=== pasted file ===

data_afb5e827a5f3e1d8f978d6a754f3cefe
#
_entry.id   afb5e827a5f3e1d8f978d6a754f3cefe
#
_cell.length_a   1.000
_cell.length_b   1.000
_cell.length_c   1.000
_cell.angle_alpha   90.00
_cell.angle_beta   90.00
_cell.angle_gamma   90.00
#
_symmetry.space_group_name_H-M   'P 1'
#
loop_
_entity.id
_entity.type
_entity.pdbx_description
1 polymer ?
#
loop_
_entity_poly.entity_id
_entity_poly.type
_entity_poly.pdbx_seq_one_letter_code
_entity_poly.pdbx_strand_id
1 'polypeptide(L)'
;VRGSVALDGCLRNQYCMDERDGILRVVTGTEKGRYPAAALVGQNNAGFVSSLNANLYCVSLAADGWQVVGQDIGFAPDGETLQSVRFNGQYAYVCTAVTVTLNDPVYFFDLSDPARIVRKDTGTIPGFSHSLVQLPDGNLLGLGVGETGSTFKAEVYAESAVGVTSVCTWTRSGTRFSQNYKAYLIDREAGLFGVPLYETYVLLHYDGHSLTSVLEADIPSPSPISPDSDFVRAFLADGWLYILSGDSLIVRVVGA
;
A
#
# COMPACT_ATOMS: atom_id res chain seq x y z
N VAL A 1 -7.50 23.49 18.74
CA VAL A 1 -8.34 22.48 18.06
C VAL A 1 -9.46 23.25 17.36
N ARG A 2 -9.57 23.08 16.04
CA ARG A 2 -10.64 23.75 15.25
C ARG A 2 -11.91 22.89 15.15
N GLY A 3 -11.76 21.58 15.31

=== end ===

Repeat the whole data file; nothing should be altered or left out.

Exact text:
data_afb5e827a5f3e1d8f978d6a754f3cefe
#
_entry.id   afb5e827a5f3e1d8f978d6a754f3cefe
#
_cell.length_a   1.000
_cell.length_b   1.000
_cell.length_c   1.000
_cell.angle_alpha   90.00
_cell.angle_beta   90.00
_cell.angle_gamma   90.00
#
_symmetry.space_group_name_H-M   'P 1'
#
loop_
_entity.id
_entity.type
_entity.pdbx_description
1 polymer ?
#
loop_
_entity_poly.entity_id
_entity_poly.type
_entity_poly.pdbx_seq_one_letter_code
_entity_poly.pdbx_strand_id
1 'polypeptide(L)'
;VRGSVALDGCLRNQYCMDERDGILRVVTGTEKGRYPAAALVGQNNAGFVSSLNANLYCVSLAADGWQVVGQDIGFAPDGETLQSVRFNGQYAYVCTAVTVTLNDPVYFFDLSDPARIVRKDTGTIPGFSHSLVQLPDGNLLGLGVGETGSTFKAEVYAESAVGVTSVCTWTRSGTRFSQNYKAYLIDREAGLFGVPLYETYVLLHYDGHSLTSVLEADIPSPSPISPDSDFVRAFLADGWLYILSGDSLIVRVVGA
;
A
#
# COMPACT_ATOMS: atom_id res chain seq x y z
N VAL A 1 -7.50 23.49 18.74
CA VAL A 1 -8.34 22.48 18.06
C VAL A 1 -9.46 23.25 17.36
N ARG A 2 -9.57 23.08 16.04
CA ARG A 2 -10.64 23.75 15.25
C ARG A 2 -11.91 22.89 15.15
N GLY A 3 -11.76 21.58 15.31